Fundamental limitations of conventional-FET biosensors: Quantum-mechanical-tunneling to the rescue

D. Sarkar and K. Banerjee, "Fundamental limitations of conventional-FET biosensors: Quantum-mechanical-tunneling to the rescue," 70th Device Research Conference, University Park, PA, USA, 2012, pp. 83-84.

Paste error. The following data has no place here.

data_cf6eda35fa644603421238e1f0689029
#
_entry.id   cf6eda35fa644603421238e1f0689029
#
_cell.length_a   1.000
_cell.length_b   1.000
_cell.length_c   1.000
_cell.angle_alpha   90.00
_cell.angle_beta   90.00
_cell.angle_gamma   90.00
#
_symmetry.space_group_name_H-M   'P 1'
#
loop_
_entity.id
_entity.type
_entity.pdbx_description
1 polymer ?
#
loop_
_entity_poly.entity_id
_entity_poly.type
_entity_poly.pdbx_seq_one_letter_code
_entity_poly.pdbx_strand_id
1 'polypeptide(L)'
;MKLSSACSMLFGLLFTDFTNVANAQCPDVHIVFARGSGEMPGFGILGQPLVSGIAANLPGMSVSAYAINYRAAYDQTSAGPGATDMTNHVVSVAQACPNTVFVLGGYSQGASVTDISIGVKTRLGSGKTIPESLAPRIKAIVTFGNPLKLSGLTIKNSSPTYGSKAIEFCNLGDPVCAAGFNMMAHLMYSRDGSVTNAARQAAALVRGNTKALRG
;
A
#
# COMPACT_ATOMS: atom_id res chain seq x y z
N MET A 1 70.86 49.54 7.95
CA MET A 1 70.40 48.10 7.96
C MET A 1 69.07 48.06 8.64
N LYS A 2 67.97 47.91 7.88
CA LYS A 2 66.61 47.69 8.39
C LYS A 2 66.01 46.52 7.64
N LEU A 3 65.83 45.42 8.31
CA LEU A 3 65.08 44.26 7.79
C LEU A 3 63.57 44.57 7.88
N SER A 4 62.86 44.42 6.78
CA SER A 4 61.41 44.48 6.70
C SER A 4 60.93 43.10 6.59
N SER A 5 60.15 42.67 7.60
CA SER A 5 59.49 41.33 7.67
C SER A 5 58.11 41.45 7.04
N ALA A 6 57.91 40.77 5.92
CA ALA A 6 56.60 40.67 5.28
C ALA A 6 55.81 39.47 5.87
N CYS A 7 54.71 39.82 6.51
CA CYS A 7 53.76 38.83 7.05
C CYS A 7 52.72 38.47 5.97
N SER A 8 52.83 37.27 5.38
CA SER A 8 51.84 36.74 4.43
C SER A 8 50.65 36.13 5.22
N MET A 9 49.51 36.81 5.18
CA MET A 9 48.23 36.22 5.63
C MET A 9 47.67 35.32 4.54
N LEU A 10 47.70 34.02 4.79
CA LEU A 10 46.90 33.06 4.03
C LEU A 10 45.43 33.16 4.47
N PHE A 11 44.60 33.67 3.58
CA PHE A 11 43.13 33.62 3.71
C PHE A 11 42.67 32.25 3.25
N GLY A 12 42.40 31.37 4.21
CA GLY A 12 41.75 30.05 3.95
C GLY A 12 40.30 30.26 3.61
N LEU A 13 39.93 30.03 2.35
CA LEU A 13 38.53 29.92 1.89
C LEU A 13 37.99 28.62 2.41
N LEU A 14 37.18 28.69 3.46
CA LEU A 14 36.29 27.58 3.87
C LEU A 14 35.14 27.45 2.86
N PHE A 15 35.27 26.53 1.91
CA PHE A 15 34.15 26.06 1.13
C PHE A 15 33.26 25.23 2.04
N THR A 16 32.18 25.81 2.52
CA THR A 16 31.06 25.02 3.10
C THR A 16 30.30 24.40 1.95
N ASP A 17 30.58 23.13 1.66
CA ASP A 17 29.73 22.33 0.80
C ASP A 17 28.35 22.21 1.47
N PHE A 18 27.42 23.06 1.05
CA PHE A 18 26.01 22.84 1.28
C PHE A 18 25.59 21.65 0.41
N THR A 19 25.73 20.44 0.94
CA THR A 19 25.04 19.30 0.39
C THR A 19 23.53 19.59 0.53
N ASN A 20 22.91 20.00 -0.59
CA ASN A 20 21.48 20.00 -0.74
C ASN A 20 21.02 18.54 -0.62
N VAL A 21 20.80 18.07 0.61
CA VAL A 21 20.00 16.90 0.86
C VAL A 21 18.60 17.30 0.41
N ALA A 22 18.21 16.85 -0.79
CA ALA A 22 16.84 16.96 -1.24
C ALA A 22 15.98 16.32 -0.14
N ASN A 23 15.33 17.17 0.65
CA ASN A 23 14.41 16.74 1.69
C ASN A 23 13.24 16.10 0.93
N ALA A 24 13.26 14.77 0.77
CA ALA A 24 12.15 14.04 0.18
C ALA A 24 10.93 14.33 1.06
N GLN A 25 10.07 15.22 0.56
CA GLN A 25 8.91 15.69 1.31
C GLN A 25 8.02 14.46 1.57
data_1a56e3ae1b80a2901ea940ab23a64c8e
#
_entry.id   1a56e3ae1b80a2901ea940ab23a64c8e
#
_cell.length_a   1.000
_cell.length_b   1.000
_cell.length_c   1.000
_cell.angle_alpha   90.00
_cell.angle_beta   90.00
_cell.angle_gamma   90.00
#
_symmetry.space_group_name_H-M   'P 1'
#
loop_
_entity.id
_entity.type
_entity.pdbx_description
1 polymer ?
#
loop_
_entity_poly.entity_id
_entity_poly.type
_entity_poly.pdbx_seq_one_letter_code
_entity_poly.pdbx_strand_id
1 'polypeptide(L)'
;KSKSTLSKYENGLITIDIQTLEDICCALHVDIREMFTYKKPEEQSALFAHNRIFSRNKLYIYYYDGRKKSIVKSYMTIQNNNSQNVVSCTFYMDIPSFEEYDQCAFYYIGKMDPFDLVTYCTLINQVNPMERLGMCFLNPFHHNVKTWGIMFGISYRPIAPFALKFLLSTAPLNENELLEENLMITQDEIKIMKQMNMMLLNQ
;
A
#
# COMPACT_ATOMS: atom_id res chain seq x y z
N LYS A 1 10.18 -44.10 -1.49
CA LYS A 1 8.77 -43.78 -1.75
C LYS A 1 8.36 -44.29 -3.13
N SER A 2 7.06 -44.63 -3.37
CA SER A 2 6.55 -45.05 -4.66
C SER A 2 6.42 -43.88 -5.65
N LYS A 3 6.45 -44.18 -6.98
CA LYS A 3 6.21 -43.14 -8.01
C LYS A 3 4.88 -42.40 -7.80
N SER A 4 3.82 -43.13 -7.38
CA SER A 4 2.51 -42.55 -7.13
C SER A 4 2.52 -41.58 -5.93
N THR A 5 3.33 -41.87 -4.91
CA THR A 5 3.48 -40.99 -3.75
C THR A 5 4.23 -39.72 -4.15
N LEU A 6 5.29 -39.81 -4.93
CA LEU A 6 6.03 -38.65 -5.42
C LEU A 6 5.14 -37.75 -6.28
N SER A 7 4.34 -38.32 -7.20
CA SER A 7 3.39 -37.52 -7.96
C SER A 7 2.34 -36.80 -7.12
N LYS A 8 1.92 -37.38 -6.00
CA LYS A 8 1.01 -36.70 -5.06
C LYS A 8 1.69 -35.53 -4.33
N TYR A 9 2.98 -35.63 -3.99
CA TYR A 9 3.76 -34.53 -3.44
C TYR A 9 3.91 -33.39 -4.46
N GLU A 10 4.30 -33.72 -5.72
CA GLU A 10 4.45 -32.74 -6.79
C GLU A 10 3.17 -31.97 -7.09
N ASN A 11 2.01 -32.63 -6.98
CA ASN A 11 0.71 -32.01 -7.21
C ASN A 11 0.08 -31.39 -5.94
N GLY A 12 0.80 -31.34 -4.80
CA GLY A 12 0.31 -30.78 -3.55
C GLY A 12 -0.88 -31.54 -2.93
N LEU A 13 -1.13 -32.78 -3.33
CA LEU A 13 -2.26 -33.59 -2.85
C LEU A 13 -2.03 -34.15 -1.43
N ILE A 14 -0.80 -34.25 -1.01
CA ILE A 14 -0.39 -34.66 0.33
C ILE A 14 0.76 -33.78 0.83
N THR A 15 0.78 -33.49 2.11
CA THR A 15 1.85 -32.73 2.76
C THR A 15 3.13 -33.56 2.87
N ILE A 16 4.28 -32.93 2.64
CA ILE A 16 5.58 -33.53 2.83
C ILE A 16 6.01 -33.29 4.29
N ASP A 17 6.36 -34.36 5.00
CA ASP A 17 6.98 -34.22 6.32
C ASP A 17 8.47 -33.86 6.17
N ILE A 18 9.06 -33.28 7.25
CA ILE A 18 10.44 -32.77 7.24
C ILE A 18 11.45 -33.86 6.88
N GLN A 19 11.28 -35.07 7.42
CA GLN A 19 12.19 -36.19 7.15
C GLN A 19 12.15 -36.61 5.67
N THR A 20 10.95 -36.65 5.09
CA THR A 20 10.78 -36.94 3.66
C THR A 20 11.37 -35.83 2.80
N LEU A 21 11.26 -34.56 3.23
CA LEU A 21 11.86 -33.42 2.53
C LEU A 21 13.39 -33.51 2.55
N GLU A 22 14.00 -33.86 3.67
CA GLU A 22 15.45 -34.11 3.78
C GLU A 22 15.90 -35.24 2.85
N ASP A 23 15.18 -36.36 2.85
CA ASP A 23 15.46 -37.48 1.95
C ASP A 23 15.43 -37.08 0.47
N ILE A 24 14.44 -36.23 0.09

Electrical detection of biomolecules using Field-Effect-Transistors (FETs) [1-5] is very attractive, since it is label-free, inexpensive, allows scalability and on-chip integration of both sensor and measurement systems. Nanostructured FETs, especially nanowires have gained special importance due to their high electrostatic control and large surface-to-volume ratio. In order to configure the FET as a biosensor (Fig. 1(a)), the dielectric/oxide layer on the semiconductor is functionalized with specific receptors. These receptors capture the desired target biomolecules (a process called conjugation), which due to their charge produce gating effect on the semiconductor, thus changing its electrical properties such as current, conductance etc. Thus it is intuitive, that greater the response of the FET to the gating effect, higher will be its sensitivity where sensitivity can be defined as the ratio of change in current due to biomolecule conjugation to the initial current (before conjugation). While the highest response to gating effect can be obtained in the subthreshold region, the conventional FETs (CFET) suffer severely due to the theoretical limitation on the minimum achievable Subthreshold Swing (SS) of [K B T/q ln(10)] due to the Boltzmann tyranny (Fig. 1(b)) effect where K B is the Boltzmann constant and T is the temperature. This also poses fundamental limitations on the sensitivity and response time of CFET based biosensors [6]. In recent times, Tunnel- FETs have attracted a lot of attention for low power digital applications [7]-[17], due to their ability to overcome the fundamental limitation in SS (60 mV/decade) of CFETs. Recently, it has been shown that the superior subthreshold behavior of TFETs can be leveraged to achieve highly efficient biosensors [6]. This is possible, thanks to the fundamentally different current injection mechanism in TFETs in the form of band-to-band tunneling [17]. The working principle of TFET biosensors is illustrated in Fig. 1c.

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